[Magyar Hang]

Fidesz nemesis running for President of European Parliament

picture of Othmar Karas

Othmar Karas, a member of the Austrian People’s Party (ÖVP) in the European Parliament, officially announced on Tuesday that he would run for the presidency of the European Parliament, as reported by Euractiv and Politico.

Italian Socialist David Sassoli is the current President of the European Parliament, but under the an agreement between the large party groups, a politician from the European People’s Party (EPP) could succeed him halfway through the Parliamentary cycle.

Although Robert Metsola of the Maltese People’s Party has been mentioned in the press as a possible successor, Karas is thus far the only officially-declared candidate for the position from the EPP.

The Austrian politician has been a Member of the European Parliament since 1999, as well as one of Fidesz’s loudest critics in the European Parliament, according to Index. He initiated the expulsion of Tamás Deutsch from the EPP group after the Fidesz MEP compared a remark by group leader Manfred Weber to something that might be said by the Gestapo or the Hungarian Secret Police under the communist regime.

When Fidesz left the European People’s Party group in March, Othmar Karas expressed no disappointment, writing on Twitter that “Fidesz’ exit from the EPP is the result of Orbán’s failed attempt at blackmail.”

A decision by the EPP on its choice for European Parliament President is expected by the end of the month.


European People’s Party showing interest in Péter Márki-Zay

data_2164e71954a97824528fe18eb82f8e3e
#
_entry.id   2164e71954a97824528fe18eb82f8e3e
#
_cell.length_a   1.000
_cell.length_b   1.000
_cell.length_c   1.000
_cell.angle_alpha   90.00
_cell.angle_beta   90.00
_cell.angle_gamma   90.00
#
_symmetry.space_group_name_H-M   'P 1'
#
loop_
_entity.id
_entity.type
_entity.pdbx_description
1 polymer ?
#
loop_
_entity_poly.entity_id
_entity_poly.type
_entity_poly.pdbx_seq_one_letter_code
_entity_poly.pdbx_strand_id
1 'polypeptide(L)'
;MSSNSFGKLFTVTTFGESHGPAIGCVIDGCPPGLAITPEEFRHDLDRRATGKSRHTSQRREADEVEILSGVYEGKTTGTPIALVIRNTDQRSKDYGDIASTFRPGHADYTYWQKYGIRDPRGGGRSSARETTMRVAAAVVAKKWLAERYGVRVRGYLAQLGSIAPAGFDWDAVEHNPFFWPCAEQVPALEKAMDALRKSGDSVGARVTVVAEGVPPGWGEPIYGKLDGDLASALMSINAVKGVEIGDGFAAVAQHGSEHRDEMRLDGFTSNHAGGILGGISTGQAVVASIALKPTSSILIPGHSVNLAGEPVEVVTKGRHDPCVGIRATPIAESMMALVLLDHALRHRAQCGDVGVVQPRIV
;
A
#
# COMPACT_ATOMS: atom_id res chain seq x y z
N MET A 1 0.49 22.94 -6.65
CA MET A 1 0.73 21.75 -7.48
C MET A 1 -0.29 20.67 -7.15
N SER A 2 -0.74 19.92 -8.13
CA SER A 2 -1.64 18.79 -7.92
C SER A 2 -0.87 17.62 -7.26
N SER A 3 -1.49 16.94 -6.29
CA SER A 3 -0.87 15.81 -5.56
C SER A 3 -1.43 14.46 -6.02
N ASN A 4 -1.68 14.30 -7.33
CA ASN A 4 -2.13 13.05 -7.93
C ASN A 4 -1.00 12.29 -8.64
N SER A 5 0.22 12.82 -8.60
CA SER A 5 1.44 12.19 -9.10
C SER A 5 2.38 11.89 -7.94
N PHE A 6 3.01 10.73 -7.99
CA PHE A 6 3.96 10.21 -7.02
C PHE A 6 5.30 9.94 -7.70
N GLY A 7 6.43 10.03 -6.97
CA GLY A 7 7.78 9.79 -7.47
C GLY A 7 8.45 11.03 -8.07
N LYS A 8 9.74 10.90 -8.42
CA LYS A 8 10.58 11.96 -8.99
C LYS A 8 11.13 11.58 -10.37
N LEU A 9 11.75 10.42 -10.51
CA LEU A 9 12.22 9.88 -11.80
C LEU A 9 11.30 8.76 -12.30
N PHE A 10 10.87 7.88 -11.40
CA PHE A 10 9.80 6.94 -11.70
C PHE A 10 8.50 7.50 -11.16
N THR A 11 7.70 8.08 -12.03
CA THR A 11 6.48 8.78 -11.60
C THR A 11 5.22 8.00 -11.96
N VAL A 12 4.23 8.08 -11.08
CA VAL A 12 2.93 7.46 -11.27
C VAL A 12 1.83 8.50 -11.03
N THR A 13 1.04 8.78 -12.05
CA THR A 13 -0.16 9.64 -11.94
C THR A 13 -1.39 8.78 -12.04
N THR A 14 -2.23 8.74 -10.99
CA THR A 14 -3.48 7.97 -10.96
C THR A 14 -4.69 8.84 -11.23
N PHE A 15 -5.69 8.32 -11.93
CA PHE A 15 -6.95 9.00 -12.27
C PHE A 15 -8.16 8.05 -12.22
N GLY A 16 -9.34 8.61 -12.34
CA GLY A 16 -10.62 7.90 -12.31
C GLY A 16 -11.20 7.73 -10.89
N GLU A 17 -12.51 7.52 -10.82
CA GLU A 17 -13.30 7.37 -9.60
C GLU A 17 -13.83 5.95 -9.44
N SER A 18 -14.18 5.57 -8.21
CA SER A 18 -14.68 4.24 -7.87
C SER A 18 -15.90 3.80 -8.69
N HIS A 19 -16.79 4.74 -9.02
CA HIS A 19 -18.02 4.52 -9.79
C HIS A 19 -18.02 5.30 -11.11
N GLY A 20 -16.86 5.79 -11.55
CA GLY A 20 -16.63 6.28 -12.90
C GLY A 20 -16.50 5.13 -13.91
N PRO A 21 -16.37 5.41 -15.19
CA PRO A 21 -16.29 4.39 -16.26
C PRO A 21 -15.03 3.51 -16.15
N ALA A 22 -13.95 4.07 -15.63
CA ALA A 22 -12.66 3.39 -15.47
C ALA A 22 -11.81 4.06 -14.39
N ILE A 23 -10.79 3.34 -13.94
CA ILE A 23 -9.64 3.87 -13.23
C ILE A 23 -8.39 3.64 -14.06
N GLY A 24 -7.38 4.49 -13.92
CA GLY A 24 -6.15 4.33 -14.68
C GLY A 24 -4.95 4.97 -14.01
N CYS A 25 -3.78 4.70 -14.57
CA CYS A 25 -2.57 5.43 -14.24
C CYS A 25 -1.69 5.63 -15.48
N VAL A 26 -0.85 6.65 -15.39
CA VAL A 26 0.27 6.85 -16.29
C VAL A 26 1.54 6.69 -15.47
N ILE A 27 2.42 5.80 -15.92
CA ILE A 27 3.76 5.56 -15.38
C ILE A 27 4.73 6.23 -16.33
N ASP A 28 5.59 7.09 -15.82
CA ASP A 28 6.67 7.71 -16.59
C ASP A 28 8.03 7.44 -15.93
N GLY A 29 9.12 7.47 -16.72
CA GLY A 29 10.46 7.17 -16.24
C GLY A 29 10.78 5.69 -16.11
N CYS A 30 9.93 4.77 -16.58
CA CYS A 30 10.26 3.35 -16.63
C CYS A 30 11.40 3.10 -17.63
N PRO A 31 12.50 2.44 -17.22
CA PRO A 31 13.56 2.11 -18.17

picture of Péter Márki-Zay

Euronews reports that Hungarian opposition leader Péter Márki-Zay will be meeting with European People’s Party Leader Manfred Weber as well as EPP President Donald Tusk on his trip to Brussels next week.

Weber spoke about the success of Márki-Zay at an EPP meeting in Brussels following the Hungarian politician’s victory in the primary elections last month. The European People’s Party is the largest group in the European Parliament.

Zoltán Kész, international relations officer for the opposition’s prime ministerial candidate, did not comment on any possible future relationship between Márki-Zay’s Everybody’s Hungary Movement and the European People’s Party. However, considering that the mayor of Hódmezővásárhely defines himself as a center-right, Christian Democrat politician, a relationship between the two groups would appear to be a natural fit.

After all, the news source writes, EPP’s standing in the European Parliament weakened with the departure of Fidesz from its caucus in March. At the moment, only one Hungarian political party, the Christian Democratic People’s Party, is a member of the EPP, with a single MEP in Brussels.